Do people with disabilities suffer from poor health merely because of their disabilities — or is something deeper at work?
It’s not an academic question, especially considering that 12 percent of all Americans have a significant disability. And it’s a question that drove a team of researchers, led by an Oregon State University expert on health care and disabilities, to try to find some answers.
Their conclusion, as recently reported in an article published in the American Journal of Public Health: People with disabilities “are at substantially higher risk of poor health outcomes that are avoidable,” said Gloria Krahn, of OSU’s College of Public Health and Human Sciences, and the lead author of the article.
Krahn’s team of researchers also offered suggestions to help deal with the issue. In an interview last week, Krahn reviewed the study – an extension of work she had been doing at the federal Centers for Disease Control and Prevention – and the recommendations.
According to Krahn:
• If you have a disability, you are more likely — two and a half times more likely — to report that you didn’t get access to health care because of cost.
• Women with disabilities are less likely to be current on their mammograms.
• People with disabilities have higher rates of obesity.
• People with disabilities are much more likely to suffer from cardiovascular disease in their younger years.
Krahn’s team pored through reams of data to eliminate all the other factors that could be contributing to those results. Their conclusion: There’s no overt reason why people with disabilities should have higher rates of the diseases studied.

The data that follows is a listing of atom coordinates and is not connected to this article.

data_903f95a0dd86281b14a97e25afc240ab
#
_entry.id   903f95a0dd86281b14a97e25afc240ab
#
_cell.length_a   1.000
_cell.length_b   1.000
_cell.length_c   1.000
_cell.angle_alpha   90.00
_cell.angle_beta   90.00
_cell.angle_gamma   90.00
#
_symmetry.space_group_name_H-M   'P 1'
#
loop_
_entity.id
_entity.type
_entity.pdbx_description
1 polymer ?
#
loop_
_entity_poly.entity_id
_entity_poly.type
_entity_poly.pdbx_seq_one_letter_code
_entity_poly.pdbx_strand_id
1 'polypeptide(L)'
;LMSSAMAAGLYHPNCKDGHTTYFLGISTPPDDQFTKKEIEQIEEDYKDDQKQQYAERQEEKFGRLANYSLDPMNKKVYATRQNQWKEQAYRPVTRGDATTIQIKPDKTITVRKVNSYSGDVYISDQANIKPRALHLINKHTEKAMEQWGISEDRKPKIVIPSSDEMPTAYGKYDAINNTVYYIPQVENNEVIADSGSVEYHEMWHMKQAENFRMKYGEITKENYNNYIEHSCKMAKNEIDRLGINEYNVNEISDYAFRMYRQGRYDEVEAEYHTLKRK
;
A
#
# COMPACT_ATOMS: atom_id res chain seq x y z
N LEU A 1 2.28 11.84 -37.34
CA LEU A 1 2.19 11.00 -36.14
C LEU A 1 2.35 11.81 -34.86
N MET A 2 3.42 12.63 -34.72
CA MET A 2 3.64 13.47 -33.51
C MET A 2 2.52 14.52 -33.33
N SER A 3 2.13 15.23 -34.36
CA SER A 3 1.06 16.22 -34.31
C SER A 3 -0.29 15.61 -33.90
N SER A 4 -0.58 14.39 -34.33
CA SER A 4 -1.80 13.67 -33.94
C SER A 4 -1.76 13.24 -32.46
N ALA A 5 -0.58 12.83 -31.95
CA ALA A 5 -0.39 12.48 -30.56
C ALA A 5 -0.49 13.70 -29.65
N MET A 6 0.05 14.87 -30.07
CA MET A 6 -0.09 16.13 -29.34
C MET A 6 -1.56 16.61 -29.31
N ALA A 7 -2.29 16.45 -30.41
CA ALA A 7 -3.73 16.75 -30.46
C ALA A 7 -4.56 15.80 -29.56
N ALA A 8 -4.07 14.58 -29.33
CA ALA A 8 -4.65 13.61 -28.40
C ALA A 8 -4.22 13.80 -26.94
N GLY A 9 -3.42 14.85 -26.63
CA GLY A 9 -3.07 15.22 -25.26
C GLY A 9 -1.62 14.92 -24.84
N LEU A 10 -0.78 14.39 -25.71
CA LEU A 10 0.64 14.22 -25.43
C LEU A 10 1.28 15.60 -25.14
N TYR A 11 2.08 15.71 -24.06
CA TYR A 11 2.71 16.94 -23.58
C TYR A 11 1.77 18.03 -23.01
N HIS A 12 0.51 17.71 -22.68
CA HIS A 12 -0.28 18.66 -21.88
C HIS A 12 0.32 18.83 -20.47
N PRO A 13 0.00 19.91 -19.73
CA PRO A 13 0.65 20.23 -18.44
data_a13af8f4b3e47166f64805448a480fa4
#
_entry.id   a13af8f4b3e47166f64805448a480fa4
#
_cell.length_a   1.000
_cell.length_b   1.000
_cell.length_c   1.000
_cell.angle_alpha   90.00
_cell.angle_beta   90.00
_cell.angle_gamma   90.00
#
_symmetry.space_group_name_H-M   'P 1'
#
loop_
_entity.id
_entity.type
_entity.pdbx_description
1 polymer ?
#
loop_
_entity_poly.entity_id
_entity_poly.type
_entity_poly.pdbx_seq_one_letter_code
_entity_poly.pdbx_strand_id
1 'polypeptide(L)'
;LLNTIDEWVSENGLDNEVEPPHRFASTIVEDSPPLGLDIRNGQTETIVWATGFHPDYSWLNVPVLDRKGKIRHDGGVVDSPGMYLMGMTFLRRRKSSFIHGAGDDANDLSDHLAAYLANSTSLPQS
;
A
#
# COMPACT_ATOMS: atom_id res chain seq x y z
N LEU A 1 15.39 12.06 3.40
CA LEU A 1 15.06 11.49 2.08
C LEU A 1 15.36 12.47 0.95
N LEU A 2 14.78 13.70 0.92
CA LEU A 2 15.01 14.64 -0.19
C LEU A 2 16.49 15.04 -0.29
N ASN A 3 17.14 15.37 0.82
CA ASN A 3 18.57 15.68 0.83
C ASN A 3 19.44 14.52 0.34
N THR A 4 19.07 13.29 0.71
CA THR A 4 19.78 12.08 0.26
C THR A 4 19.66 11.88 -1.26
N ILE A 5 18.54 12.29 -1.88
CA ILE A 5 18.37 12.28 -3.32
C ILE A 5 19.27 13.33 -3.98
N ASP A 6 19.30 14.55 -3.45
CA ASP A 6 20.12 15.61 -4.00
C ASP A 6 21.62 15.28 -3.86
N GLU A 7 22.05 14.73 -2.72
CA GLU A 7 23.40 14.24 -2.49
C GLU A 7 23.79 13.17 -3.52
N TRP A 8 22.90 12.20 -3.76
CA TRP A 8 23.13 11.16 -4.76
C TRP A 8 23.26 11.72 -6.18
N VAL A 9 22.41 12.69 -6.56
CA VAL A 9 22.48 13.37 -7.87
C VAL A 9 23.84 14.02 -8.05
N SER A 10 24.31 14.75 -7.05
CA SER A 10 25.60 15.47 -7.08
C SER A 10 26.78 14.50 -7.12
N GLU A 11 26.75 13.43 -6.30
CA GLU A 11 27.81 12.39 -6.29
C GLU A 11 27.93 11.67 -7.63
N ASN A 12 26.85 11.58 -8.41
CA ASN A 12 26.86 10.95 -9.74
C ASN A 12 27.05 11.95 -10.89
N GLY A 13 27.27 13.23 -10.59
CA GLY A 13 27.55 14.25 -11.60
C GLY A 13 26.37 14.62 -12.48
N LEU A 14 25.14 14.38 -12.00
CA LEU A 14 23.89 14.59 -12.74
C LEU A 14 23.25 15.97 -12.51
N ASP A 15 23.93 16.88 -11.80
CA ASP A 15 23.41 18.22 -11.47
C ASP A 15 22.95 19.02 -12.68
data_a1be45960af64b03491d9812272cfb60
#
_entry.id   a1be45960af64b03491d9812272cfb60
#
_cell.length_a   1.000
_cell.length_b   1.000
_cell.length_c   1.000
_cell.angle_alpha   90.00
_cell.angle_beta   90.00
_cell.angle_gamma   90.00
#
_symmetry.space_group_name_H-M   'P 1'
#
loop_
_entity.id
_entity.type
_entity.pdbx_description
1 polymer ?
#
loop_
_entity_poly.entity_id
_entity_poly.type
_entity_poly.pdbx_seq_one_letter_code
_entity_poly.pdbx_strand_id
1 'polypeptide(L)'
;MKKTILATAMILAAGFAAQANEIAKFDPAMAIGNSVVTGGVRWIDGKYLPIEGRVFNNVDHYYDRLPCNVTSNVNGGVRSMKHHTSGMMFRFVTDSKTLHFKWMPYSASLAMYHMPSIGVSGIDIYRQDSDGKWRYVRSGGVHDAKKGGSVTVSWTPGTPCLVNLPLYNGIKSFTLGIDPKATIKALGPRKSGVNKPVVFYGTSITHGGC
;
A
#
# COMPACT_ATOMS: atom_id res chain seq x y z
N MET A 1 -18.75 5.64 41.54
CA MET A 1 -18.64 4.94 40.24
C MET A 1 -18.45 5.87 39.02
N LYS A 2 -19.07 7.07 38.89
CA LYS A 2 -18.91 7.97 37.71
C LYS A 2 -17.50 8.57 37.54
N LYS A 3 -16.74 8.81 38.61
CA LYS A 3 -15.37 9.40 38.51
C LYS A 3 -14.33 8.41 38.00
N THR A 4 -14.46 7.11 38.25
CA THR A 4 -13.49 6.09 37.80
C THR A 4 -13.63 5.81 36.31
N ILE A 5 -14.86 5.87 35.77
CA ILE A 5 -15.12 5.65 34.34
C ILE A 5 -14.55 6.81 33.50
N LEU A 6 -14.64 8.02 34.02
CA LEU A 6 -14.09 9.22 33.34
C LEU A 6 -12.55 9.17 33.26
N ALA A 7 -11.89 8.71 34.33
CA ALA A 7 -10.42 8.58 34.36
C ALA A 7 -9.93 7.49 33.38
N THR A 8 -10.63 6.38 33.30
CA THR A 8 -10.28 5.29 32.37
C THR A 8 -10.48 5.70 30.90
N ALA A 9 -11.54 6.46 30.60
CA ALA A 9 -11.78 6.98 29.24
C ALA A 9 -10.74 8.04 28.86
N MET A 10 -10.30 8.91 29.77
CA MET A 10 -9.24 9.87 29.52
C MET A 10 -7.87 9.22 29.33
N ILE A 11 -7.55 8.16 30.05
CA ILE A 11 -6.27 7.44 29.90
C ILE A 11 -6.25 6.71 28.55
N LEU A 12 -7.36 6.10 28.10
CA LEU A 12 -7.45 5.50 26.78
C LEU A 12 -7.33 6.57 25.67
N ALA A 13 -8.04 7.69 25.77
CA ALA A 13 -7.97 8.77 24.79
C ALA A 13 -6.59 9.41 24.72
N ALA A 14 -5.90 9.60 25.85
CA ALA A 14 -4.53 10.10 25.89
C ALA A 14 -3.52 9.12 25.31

And, Krahn emphasized, those poorer health outcomes are preventable. The study, she said, offers clear evidence that people with disabilities should be classified as what public-health professionals call a “health-disparity group.”
The paper also lays out specific strategies to try to ensure that people with disabilities enjoy healthier lives. Among the recommendations:
• Improving access to health care and related services for people with disabilities.
• Figuring out better ways to track people with disabilities through the health care system, with an eye toward getting better data on the disabled population — data that could be useful in crafting policy.
• Training health-care workers so they’re more aware of issues facing the disabled. Here’s an example from Krahn: “If you are a mammogram technician, what do you need to know in order to get a good mammogram on a woman who’s in a wheelchair?”
• Including people with disabilities in public health and health programs.
•Keeping the disabled population in mind when planning for emergencies. Krahn noted that Hurricane Katrina served as a wake-up call to be sure that disabled people aren’t abandoned by their caregivers or emergency responders.
Krahn said she hopes that the study lays to rest any lingering debate over whether people with disabilities should be designated as a health-disparity group. The time has come, she said, to move past the debate and focus on steps to close the disparity.
“We just want to close out this debate and now move on.”
Mike McInally is editor of the Albany Democrat-Herald and the Corvallis Gazette-Times. He can be reached at 541-905-4282.